Industrial and post-industrial countries have solved this problem, so it’s not revolutionary unless one considers being over a hundred years late to the party to be particularly impressive. Moreover, there are programmes in the United States, i.e. Medicare, that are ostensibly single-payer programmes. In fact, one approach suggested was to expand Medicare to include everyone. This was dubbed Medicare Part E.
What this exposes is that the Reform-Revolution debate is a sorites challenge. The reformers consider the Medicare Part E proposal to be radical or revolutionary whilst I viewed it as a couple more millimetres away from the original Obamacare promises. Since the status quo started from such a limited position, when they ended up with is a milquetoast implementation.
To me, the debate is about paradigm shift versus glacial change. As for me, when I regard the battle between the Democrats and Republicans in the United States, I am not satisfied with any solution that sees these parties still standing post-solution. As a revolutionary thinker, I don’t need to toss out the proverbial baby with the bathwater, but let’s lose the bathwater and at least the sieve of a tab. Of course, I argue that the direction the so-called Enlightenment has taken the Western world, which is different to the argument made by prior traditionalists, so I can see a lot of room for change—revolutionary change. In the case of implementing Enlightenment beliefs, they took the idea of revolution a bit more literally than was perhaps necessary, but since it was more about a power grab than some broader promise of freedom, I suppose it was necessary. Meet the new bosses, same as the old boss.
The Equal Rights Amendment (ERA) is a proposed amendment to the United States Constitution designed to guarantee equal legal rights for all American citizens regardless of sex. Proponents assert it would end legal distinctions between men and women in matters of divorce, property, employment, and other matters. The first version of an ERA was written by Alice Paul and Crystal Eastman and introduced in Congress in December 1923.Wikipedia — Equal Rights Amendment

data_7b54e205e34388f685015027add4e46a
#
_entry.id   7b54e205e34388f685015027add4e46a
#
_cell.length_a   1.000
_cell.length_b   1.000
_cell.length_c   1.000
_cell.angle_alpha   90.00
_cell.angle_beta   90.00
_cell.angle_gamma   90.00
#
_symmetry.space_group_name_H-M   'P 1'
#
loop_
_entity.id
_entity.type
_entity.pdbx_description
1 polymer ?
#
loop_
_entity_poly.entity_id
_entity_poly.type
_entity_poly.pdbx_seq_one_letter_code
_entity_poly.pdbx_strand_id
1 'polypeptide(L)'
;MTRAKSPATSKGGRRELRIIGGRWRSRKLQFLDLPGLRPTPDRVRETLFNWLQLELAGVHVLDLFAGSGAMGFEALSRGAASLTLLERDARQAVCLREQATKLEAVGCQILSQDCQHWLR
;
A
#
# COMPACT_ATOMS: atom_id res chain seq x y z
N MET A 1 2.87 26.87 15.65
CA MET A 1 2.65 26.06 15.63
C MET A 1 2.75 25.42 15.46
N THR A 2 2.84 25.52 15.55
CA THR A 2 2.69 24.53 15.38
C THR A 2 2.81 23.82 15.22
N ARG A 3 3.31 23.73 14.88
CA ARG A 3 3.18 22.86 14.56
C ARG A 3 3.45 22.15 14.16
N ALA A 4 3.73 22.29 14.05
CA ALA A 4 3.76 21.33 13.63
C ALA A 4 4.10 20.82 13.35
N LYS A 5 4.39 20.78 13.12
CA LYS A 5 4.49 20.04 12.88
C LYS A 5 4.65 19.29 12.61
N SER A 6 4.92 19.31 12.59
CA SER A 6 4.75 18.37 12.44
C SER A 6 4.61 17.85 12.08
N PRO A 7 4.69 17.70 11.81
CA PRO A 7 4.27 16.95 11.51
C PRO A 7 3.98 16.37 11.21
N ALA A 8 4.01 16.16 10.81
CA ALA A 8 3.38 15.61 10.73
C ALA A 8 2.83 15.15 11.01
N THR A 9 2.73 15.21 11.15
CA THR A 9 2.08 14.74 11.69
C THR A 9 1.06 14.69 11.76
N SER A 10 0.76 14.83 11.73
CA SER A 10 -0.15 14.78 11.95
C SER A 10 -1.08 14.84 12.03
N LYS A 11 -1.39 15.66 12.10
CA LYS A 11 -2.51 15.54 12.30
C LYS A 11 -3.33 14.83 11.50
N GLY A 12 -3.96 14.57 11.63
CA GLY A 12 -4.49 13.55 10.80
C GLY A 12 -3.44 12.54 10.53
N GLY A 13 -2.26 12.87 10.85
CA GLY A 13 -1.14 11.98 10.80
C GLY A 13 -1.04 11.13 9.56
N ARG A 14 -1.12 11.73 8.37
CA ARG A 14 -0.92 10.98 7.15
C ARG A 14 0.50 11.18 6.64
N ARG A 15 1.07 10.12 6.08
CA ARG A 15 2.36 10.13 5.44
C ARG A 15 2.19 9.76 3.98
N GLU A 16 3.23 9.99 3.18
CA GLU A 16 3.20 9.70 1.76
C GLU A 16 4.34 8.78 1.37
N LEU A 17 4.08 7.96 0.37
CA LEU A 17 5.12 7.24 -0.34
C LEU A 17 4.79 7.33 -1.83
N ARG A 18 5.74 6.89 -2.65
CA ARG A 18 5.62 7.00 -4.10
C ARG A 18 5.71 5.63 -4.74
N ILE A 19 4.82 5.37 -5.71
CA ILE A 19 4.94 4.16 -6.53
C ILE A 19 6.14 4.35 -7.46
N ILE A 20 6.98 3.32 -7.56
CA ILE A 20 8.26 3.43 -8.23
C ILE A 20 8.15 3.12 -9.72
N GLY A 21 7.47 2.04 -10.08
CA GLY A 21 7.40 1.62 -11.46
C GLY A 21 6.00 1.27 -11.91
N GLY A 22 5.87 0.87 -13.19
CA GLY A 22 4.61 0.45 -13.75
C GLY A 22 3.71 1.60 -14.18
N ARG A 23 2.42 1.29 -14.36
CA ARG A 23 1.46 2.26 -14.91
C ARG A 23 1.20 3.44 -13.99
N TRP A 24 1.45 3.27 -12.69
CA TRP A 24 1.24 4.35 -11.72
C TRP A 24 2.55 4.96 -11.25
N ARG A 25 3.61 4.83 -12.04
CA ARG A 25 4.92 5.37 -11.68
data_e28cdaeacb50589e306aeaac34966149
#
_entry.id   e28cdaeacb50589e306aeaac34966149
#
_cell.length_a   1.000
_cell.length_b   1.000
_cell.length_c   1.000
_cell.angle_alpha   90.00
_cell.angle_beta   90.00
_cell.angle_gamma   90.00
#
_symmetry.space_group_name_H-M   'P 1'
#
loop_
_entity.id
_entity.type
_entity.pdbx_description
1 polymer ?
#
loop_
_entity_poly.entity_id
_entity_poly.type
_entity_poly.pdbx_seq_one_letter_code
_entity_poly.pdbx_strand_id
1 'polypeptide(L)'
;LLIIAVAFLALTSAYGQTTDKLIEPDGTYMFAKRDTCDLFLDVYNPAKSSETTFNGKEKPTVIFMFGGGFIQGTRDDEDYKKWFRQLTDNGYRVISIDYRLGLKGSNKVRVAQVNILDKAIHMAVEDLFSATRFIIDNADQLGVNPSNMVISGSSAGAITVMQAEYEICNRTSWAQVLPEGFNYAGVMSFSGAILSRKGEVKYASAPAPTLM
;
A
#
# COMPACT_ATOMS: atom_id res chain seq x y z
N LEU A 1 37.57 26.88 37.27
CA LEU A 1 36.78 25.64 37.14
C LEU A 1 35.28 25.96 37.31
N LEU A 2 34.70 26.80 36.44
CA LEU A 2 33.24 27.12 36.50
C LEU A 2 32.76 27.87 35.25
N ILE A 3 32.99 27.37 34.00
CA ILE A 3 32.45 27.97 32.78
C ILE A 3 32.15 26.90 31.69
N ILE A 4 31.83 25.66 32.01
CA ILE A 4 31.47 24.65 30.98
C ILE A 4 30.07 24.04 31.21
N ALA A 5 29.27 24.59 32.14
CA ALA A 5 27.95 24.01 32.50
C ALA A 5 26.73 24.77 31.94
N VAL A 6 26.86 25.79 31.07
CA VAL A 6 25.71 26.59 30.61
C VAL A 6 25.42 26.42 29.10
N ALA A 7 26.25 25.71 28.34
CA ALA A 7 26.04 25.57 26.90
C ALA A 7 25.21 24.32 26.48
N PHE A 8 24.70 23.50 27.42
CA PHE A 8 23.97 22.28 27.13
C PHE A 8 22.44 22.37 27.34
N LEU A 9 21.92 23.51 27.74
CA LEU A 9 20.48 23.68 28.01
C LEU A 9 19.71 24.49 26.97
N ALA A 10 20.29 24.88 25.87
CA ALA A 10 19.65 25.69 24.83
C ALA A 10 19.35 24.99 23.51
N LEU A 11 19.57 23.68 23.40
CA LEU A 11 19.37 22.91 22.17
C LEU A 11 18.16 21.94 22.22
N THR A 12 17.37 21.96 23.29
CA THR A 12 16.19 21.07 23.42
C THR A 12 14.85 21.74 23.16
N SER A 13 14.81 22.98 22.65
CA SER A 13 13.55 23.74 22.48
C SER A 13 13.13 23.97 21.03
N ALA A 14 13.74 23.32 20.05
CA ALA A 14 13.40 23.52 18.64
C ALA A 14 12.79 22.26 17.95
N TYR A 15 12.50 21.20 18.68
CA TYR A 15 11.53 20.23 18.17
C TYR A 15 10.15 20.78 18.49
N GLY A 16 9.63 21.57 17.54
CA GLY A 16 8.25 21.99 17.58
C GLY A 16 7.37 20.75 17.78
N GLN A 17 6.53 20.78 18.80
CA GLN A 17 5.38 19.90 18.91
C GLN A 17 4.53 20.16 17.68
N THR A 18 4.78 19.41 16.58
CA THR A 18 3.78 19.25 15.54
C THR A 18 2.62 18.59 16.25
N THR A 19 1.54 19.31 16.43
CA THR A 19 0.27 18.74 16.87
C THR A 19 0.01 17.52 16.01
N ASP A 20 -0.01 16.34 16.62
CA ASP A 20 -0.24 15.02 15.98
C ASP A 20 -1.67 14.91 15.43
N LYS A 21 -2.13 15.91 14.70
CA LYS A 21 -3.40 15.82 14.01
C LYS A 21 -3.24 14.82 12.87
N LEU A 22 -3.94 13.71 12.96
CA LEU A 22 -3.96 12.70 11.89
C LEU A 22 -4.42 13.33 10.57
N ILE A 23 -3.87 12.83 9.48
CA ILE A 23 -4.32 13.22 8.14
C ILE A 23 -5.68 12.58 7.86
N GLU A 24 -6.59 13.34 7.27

If you read 1923 and wonder if that’s a typo, it’s not. It’s been almost 100 years and women still have no guarantee of equal rights. Women had only been granted voting rights with the ratification of the 19th Amendment to the Constitution on August 18, 1920.
For a country founded on the principle that all people are created equal, this feels like it should be considered to be a redundant act…
My bad, the US Declaration of Independence reads “We hold these truths to be self-evident, that all men are created equal, that they are endowed by their Creator with certain unalienable Rights, that among these are Life, Liberty and the pursuit of Happiness”. This is just men. And when this was written BIPOC did not fully qualify as men. Reformists have almost got that sorted out by now right? 1776 seems like almost yesterday. Change comes slowly.
By now, I’m rambling semi-coherently, so I’ll close this down. Keep in mind the foundation of your interlocutor. Is s/he a reformist or a revolutionary? Determine where on the scale s/he falls. You might save yourself a lot of time. Time Is on My Side is only a song not a recipe for living.